Blue Chrysocolla Ring

Why is Handmade Jewelry So Expensive?

This is a question I get all the time! If I can go to the “Department” Store, I can get a piece of nice jewelry for half the price!  Why should I buy something handmade?

dryheadWell–let’s take a look.  This Dryhead Agate piece
is handmade from start to finish.  The stone was mined in the Western USA.  A miner sold the rough stone to a lapidary artist, who made it into a beautiful cabochon, finding the best part of the stone and creating this beauty.  I come along and purchased this stone from him, and I “dressed” it up using sterling silver.  The silver is purchased, then it is formed using techniques such as rolling, stamping, soldering, shaping and forming.  The silver is designed around this individual stone.  It is a one of a kind stone–not mass produced, and you cannot find the exact shape, color or design of this stone.  Therefore, the silver around it is also unique.  Your jewelry is NOT worn by anyone else.  At the department store, the jewelry is designed by a jeweler, then most often sent overseas to be created, with stones that are mass produced, and the silver is molded by machine into a form, then filed, sanded and polished by skilled laborers.  No one cares about the jewelry they are making. And they are not making it for “you” a particular customer.

labradoriteWhen you purchase something handmade from start to finish, and it is something you like, it is something you can have that came from the soul of the artist.  It is a connection that you cannot get from a mass produced item.  In the case of my stone jewelry, it is
the soul of 2 artists–the one who created the stone, and the one who created the silver dressing around the stone.

What is that worth it to you?

Brown Agate Necklace

8 Comments for “Why is Handmade Jewelry So Expensive?”

  • What gorgeous pieces! I love the way you set the silver to curve and hug these stones. Yes, people forget the unique beauty of handmade; that is why it is so important to seek it out!

  • I think one of the biggest things that might not be fully thought about by customers is how much TIME it takes to make such pieces. Getting the surface to a mirror shine alone takes hours of work (especially if it’s unusual shapes)!

    Soldering itself is a massive time sink – even after surfaces are joined, you’ve then got to pickle off the flux, then carefully make sure there isn’t excess solder overflow outside of joints (and clean it if there is), and don’t even get people STARTED on firestain. And for every step you need to make sure it’s still clean, or it can get ingrained into the metal… Alternately, plate the lot with silver again at the end to hide it. But again, that takes time and is expensive (and may require a specialist metal plater).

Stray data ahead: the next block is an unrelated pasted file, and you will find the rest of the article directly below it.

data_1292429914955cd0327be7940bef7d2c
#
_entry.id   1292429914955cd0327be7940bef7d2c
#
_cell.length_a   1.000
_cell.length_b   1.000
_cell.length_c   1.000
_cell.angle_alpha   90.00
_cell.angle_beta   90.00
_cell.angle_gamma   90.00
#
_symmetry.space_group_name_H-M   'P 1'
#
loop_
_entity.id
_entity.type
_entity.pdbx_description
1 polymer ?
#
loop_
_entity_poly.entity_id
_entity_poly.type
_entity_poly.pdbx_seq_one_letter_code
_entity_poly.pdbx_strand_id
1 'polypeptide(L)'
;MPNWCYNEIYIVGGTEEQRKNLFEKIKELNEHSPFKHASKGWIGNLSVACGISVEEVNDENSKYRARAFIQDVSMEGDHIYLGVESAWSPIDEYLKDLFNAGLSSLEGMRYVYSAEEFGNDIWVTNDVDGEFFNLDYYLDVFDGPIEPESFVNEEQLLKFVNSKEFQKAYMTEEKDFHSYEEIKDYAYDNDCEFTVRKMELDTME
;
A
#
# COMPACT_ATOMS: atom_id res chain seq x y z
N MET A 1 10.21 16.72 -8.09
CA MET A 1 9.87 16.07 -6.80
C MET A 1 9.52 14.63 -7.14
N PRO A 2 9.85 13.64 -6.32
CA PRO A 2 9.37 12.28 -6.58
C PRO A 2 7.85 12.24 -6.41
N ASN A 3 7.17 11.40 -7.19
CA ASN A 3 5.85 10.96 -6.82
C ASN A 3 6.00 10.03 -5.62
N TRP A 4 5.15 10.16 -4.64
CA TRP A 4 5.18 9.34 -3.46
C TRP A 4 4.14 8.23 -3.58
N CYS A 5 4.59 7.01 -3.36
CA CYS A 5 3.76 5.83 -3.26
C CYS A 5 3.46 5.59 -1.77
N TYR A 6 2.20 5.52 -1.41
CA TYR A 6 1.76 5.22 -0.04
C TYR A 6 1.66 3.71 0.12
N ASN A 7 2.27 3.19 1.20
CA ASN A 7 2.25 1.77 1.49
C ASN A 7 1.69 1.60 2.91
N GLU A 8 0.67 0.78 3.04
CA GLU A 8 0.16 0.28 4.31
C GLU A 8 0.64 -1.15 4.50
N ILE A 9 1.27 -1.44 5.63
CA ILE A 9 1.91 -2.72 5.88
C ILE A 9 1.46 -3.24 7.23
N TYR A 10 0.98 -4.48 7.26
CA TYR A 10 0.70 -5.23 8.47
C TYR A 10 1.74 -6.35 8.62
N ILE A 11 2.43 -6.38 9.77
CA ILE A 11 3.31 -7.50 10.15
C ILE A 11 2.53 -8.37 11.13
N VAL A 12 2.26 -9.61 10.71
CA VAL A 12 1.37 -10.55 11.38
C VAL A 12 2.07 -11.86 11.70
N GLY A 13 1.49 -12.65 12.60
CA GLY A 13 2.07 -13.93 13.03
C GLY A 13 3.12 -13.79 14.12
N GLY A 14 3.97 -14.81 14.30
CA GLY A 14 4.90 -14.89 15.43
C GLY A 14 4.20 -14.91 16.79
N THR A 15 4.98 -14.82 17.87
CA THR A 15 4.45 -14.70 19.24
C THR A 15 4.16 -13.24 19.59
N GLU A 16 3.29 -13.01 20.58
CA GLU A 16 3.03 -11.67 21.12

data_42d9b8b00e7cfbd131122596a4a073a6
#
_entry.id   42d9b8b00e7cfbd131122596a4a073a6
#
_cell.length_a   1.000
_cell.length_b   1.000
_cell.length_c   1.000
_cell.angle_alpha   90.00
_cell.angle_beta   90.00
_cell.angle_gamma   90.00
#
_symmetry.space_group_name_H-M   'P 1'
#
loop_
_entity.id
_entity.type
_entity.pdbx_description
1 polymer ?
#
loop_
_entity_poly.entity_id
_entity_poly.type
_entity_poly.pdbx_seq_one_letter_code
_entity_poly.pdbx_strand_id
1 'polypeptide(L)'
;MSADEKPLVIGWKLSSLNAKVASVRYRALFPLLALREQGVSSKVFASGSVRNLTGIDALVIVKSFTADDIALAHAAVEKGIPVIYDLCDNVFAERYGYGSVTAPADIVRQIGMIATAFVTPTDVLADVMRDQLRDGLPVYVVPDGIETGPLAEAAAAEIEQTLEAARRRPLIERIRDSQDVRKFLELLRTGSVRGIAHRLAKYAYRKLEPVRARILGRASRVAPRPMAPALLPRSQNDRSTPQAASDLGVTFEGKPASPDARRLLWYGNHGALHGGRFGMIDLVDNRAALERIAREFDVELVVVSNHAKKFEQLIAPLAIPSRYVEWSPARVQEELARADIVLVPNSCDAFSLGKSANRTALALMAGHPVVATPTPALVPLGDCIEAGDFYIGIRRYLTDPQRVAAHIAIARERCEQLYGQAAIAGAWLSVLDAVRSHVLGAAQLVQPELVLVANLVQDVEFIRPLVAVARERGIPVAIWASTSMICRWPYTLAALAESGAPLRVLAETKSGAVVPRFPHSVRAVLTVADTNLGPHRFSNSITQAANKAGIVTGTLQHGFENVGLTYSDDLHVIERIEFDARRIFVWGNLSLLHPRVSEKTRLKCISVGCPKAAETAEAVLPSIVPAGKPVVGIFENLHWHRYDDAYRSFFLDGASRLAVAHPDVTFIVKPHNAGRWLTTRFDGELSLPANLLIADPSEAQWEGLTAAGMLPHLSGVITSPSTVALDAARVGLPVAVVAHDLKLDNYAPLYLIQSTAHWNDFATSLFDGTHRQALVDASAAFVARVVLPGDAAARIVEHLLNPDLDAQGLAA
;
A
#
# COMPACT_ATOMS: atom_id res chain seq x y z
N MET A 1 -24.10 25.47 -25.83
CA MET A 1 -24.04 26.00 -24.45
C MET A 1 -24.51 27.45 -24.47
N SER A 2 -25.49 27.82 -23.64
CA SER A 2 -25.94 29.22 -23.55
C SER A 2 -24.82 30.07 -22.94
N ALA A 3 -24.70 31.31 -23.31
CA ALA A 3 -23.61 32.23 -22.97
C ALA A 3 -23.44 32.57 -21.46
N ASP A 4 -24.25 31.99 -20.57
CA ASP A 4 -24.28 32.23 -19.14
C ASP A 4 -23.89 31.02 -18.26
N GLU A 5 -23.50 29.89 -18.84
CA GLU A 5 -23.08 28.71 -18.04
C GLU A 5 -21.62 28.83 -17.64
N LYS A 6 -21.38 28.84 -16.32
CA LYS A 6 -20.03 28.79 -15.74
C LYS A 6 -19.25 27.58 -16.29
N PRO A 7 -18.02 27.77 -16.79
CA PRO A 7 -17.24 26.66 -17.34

So, even disregarding the soul of a piece, there is often far more time spent in actually fabricating the piece than you might ever imagine.

  • I make Jewelry. I don’t sell it any more because I became really tired of trying to justify what I considered to be a reasonable price for a one of a kind piece. I never make 2 of anything. Even after 20 years of making jewelry I don’t repeat a piece. I don’t shop in stores or even get beading magazines except for help with technical things. Why because I don’t want to make your Jewelry I want to create my own. So I don’t sell it and some day my poor daughter will inherit an awful amount of semi precious ,crystal and sterling silver and vermeil jewelry. I hope she doesn’t curse me too much.

    • I am sorry you became so discouraged. I think it is such a wonderful thing that you never duplicated your designs. I am hoping that this article and others, will help educate folks about what goes into a handmade piece. Maybe you can start creating again? I would love to see some of your designs!

  • To me. . and I don’t make jewelry but I create with many mediums and tattoo, everyone wants to have the most detailed piece that I have screamed at, erased a million times (not including tatts here lol), or had to hyper focus so the ink stays in and doesn’t overlap another color where it shouldn’t (tatts), but they all only want to spend $20 or less. Well…I can’t give a bad ass skull that costs 150 when completed for only $20. Our time, as artists and jewelers, spent on creating something from nothing is worth the extra coin. Unless they’d like something unskilled that any trained monkey could put together with plastic beads like a 5 year old, I’ll be selling my stuff for what it’s worth. 🙂

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